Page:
Buckner will broadcast BTN games

Indiana legend Quinn Buckner has joined the broadcast team at the Big Ten Network. Also of note is that Gus Johnson has doubled the amount of BTN games he’ll call, including Penn State at Indiana.

From Big Ten Network’s Mike Vest:

CHICAGO – America’s favorite play-by-play announcer, Gus Johnson, returns to the Big Ten Network for a third season, and will call 23 Big Ten men’s basketball games this winter, more than twice as many as the previous two years.

Johnson headlines a new season of basketball on the Big Ten Network that will include nearly 160 men’s and women’s basketball games and pre- and post-game shows, as well as Big Ten Basketball and Beyond and the award-winning The Journey: 2011 Big Ten Basketball.

Twenty of Johnson’s 23 assignments will be regular-season conference matchups or Big Ten Tournament games. His first conference game is scheduled for Monday, Dec. 27, when Indiana hosts Penn State at Assembly Hall in Bloomington. Johnson also will handle play-by-play responsibilities during the network’s Super Wednesday doubleheaders beginning in January, as well as selected Tuesdays and Thursdays during the conference season and all three of the network’s Big Ten Tournament games.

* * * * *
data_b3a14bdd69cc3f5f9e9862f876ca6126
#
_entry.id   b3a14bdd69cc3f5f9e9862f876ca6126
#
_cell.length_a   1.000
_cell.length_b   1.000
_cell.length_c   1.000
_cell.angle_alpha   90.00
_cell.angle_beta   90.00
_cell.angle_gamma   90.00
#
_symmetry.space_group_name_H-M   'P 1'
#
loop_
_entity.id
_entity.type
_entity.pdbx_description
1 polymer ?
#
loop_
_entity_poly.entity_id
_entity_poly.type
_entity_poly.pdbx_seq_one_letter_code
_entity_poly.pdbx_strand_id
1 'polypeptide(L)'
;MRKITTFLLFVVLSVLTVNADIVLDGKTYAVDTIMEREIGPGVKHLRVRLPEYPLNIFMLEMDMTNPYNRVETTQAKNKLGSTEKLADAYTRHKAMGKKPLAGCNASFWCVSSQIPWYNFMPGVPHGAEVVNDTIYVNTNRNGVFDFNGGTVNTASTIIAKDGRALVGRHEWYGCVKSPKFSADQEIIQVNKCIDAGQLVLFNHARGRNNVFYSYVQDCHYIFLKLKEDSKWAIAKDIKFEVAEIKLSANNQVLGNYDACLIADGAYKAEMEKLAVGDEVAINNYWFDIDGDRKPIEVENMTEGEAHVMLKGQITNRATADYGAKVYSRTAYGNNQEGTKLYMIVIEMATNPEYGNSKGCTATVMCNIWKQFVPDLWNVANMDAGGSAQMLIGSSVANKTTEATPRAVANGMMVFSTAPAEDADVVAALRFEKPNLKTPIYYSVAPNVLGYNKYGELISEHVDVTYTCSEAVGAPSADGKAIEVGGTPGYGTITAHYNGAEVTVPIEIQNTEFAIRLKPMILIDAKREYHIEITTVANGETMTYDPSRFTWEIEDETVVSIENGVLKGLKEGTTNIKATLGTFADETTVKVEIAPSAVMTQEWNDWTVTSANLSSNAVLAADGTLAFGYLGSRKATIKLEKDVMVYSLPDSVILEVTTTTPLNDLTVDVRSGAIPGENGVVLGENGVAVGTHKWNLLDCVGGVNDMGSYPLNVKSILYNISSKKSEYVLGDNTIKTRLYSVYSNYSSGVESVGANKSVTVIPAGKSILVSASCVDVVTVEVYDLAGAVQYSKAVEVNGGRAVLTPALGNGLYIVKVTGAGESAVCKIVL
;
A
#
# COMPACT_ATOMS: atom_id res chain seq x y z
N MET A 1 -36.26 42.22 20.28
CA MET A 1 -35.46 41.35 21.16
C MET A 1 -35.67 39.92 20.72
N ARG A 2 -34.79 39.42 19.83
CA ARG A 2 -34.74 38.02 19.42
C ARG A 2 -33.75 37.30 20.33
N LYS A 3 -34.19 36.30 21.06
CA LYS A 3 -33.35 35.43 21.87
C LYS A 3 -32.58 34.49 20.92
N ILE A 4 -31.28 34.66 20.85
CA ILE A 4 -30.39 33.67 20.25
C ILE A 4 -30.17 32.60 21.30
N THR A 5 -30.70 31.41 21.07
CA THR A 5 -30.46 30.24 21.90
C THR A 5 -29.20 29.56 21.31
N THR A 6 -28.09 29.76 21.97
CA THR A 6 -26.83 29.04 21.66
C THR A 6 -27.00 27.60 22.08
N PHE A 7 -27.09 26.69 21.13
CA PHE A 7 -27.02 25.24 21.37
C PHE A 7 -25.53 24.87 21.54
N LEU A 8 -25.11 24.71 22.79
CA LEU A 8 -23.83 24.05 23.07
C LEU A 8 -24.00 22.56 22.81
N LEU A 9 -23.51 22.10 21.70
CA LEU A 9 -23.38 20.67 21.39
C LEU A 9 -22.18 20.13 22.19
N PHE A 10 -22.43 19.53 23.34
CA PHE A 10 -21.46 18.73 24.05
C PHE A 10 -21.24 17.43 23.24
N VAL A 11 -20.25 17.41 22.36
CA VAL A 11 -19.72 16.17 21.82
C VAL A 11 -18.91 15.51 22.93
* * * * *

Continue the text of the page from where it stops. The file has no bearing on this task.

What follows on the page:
Johnson, a Detroit native, made his Big Ten Network debut in November 2008 and has called NFL and NCAA Tournament games for CBS since 1996. Johnson’s voice is associated with many memorable NCAA Tournament games of the past 15 years.

“When Gus Johnson calls a game, there’s a feeling of anticipation and a sense that anything can happen. He brings a level of genuine excitement to the game that no one else does,” Big Ten Network President Mark Silverman said. “We’re also pleased to add a couple of faces who are new to the network, but familiar to Big Ten fans everywhere.”

Jim Jackson, a two-time Big Ten Player of the Year at Ohio State, returns as the Big Ten Network’s lead basketball studio analyst and will again call select games this season.